By Kate Szambecki, contributor
When Harrisonburg schools went online last spring due to the pandemic, several teachers from Thomas Harrison Middle School continued to meet with students – outside and socially distanced – in the school parking lot or outside the kids’ houses. One of these teachers was Heather Kimberlain, who teaches English as a second language (ESL).
“We tried to maintain connections and make sure that kids were still learning,” Kimberlain said. “Everyone has worked really hard and been very thoughtful about the kind of educational experience we can provide.”
It is this kind of care for students that Kimberlain believes led the school to win a Continuous Improvement Award from the Virginia Board of Education. The board gives this award to schools whose students have made dramatic improvements in reading, math, and science; and those that have reduced chronic absenteeism. The award also emphasizes student engagement and innovation.
Thomas Harrison students’ test scores in math and science have risen steadily over the past three years, and they are meeting minimum state requirements in all subjects. Chronic absenteeism has gone down one whole percent each year for the last three years, and is now at 9.3%.
Principal Donald Vale told The Citizen that the improvements have been a team effort.
“We have a very, very dedicated staff who cares a great deal about the success of students,” Vale said. “If you don’t have a strong trusting, caring, loving relationship [with students], you’re not going to get very far academically or in anything else. That’s a critical piece to the successes that we have – we have a staff that’s capable of doing that very well.”
Krystal Muterspaugh, an instructional coach and reading specialist, said that teachers working collaboratively was a huge factor in improving test scores. Recently, teachers in various disciplines have incorporated writing into their curricula in order to boost test scores in their weakest areas.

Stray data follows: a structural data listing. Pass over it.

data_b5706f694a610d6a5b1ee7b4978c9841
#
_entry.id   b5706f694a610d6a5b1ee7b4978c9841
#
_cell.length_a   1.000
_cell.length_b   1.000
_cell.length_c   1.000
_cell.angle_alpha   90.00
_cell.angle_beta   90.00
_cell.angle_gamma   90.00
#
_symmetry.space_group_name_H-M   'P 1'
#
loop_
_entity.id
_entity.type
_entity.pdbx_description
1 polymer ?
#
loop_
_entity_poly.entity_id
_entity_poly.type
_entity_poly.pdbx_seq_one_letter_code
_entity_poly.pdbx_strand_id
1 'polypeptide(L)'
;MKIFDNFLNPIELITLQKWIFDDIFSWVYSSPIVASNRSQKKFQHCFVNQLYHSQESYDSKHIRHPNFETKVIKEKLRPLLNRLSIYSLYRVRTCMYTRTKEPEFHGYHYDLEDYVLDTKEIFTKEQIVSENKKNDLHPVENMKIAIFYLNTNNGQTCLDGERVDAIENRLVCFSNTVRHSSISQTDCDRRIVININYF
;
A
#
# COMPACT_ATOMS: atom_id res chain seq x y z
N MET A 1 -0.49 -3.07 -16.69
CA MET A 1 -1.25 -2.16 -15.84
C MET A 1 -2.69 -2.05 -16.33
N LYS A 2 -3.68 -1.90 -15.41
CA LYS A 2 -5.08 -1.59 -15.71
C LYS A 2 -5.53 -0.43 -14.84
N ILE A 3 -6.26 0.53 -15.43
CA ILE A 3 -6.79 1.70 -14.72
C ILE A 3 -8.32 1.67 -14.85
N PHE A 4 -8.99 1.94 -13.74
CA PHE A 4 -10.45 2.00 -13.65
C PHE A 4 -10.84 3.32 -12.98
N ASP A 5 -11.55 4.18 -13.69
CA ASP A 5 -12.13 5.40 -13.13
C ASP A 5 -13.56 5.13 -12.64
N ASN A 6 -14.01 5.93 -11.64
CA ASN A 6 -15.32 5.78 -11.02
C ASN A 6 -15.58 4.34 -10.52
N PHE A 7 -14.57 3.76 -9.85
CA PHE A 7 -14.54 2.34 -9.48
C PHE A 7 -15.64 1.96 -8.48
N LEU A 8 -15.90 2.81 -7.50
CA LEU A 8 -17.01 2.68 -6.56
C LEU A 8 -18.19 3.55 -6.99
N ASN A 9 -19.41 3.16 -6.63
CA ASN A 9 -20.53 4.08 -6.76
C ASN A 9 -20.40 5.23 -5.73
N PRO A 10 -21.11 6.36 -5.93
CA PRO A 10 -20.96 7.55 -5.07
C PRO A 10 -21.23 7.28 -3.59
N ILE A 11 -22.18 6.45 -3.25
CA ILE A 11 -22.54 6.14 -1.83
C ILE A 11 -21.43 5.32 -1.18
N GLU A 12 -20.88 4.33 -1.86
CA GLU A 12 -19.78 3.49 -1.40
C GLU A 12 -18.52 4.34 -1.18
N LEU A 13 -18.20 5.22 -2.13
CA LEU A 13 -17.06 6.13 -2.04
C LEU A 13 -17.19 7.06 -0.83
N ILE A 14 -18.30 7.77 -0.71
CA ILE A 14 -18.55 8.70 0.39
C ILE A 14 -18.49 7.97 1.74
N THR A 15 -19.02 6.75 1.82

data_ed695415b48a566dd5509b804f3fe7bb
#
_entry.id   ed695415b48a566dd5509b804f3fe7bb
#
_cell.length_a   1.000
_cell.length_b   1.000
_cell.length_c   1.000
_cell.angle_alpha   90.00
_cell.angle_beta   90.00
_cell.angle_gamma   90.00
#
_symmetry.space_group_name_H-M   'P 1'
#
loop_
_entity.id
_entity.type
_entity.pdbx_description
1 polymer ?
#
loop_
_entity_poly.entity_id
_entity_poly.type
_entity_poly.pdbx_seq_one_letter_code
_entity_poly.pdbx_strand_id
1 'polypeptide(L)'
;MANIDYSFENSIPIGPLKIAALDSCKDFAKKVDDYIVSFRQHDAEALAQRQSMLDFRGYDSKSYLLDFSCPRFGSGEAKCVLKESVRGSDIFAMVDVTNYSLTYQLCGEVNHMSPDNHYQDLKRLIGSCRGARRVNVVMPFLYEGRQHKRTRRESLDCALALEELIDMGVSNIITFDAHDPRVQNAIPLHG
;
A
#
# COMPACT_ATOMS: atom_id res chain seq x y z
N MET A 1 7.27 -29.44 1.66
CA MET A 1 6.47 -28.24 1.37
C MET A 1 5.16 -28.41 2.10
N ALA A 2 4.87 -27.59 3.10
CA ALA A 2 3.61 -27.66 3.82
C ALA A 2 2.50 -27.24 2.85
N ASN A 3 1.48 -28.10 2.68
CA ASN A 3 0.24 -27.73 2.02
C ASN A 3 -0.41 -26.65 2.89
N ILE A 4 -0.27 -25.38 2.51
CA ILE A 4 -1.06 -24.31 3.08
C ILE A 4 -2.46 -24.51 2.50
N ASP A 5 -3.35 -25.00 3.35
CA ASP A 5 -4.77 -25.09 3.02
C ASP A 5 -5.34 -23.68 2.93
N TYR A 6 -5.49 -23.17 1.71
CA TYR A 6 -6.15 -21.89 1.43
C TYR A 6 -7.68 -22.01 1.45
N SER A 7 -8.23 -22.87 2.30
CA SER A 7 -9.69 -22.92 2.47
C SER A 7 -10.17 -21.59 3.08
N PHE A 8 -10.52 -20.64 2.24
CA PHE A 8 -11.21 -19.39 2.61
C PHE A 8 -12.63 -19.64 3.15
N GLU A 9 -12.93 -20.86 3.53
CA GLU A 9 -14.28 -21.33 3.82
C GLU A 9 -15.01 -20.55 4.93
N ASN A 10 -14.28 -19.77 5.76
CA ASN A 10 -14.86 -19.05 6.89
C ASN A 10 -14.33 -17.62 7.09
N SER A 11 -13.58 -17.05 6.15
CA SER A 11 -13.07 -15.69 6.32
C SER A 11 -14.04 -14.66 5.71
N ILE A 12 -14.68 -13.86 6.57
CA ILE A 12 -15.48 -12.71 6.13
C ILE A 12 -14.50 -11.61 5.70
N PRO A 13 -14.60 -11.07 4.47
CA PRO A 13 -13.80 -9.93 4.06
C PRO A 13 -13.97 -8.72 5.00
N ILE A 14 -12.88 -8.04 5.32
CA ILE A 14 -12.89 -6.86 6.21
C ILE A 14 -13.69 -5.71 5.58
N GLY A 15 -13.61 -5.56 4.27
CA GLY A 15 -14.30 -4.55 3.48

“When we wanted to improve our scores, it wasn’t about ‘this teacher needs to do this.’ It was, ‘what can we do as a team?’” Muterspaugh said. “All teachers really whole-heartedly embraced needing to support our kids.”
Each year, the school’s improvement committee meets to look at their academic performance and develop an action plan that they then have to clear with the state. The committee includes school staff across all grade levels and subjects.
“We start our school year with reviewing our data, and we acknowledge that we have some challenges,” Vale said. “We celebrate the ones we have successes with, and we try to build school improvement plans for those we don’t have successes with.”
Kimberlain cites this intentional decision-making process as a key part of student success. Teachers share their expertise with one another and work together to solve problems, as well as demonstrate a deep care for their students’ wellbeing. This is especially strong in the ESL department, one place where the middle school has seen dramatic improvement.
“We meet weekly and we look at every student,” Kimberlain said. They ask, “how can we ensure that every student has a quality, equitable education?”
Vale emphasized that, while he is proud of the students’ academic achievements, his priority is their holistic development as people.
“We work hard at the things we have to work at, like the SOLs, but that’s not all there is,” he said. “Although it’s important to look at those things and certainly use them, education is much, much bigger than that. It’s not how they do in English or math or science or anything else. How do we develop them as whole students? How do we help them prepare for their futures? How do we help them become active learners and seek new information? They are moving from concrete learners to abstract thinkers. They question the world around them, question the people around them, and they move from their parents to ‘who am i going to be?’”
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